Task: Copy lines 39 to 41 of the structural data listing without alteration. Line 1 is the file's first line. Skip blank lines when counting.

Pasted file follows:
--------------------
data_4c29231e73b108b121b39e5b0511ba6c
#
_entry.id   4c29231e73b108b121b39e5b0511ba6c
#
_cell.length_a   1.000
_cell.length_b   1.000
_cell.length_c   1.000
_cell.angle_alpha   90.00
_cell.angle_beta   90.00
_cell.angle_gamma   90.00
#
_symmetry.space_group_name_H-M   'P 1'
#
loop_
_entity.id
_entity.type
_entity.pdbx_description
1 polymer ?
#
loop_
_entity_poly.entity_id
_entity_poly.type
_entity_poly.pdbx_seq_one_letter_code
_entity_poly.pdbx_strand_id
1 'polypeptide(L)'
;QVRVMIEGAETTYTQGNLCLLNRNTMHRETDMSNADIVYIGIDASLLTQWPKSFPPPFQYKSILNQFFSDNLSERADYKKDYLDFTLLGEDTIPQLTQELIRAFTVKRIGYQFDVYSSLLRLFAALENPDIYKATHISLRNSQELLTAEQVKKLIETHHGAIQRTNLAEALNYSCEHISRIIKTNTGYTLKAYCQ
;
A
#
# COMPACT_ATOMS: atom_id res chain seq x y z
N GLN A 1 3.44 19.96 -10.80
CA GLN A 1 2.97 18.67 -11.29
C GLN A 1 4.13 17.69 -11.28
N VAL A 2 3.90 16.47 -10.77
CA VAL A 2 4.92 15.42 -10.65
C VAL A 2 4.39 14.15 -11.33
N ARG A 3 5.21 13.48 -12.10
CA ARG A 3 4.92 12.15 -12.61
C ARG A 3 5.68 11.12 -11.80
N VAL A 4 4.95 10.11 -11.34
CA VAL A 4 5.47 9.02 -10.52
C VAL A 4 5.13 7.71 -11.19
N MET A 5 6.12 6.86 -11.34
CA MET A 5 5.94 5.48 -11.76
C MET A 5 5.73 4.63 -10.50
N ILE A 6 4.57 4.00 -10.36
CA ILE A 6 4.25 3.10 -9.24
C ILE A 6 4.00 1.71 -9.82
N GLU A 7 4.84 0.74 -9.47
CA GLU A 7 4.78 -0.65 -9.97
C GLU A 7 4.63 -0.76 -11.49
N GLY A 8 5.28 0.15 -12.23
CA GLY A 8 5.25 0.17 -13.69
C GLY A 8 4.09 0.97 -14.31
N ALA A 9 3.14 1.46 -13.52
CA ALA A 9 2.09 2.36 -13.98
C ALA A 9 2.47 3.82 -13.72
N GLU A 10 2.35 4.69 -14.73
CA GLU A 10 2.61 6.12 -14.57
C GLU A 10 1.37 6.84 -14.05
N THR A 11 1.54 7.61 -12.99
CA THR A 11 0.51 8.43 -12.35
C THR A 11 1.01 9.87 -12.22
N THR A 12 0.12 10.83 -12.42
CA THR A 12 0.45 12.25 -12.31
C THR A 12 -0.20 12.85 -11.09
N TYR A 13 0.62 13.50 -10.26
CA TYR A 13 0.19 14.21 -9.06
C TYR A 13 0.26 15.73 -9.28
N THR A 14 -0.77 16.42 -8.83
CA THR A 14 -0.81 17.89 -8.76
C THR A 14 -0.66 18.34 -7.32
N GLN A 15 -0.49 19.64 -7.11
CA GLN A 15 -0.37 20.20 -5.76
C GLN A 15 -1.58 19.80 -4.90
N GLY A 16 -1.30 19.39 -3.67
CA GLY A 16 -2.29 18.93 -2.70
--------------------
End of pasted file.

C ARG A 3 5.68 11.12 -11.80
N VAL A 4 4.95 10.11 -11.34
CA VAL A 4 5.47 9.02 -10.52